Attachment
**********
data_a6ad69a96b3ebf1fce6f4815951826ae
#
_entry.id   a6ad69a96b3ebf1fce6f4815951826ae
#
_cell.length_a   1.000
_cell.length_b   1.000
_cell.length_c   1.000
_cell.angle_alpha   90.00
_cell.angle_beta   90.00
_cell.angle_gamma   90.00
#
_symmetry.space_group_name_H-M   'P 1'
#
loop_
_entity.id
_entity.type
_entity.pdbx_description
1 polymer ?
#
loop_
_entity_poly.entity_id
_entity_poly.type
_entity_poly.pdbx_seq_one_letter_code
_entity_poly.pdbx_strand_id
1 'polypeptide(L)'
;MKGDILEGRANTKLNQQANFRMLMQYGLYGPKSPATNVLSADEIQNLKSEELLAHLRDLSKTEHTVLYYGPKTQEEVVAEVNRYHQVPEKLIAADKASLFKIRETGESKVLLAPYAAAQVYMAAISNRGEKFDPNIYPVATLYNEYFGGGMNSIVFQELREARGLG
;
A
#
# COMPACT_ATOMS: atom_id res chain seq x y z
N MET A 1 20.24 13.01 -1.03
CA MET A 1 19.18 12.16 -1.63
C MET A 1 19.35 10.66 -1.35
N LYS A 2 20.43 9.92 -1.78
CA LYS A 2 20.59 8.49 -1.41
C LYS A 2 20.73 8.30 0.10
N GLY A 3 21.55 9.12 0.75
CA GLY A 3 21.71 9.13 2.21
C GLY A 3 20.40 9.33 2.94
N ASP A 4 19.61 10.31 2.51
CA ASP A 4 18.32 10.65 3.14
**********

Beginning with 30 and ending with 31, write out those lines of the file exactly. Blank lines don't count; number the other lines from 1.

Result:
# COMPACT_ATOMS: atom_id res chain seq x y z
N MET A 1 20.24 13.01 -1.03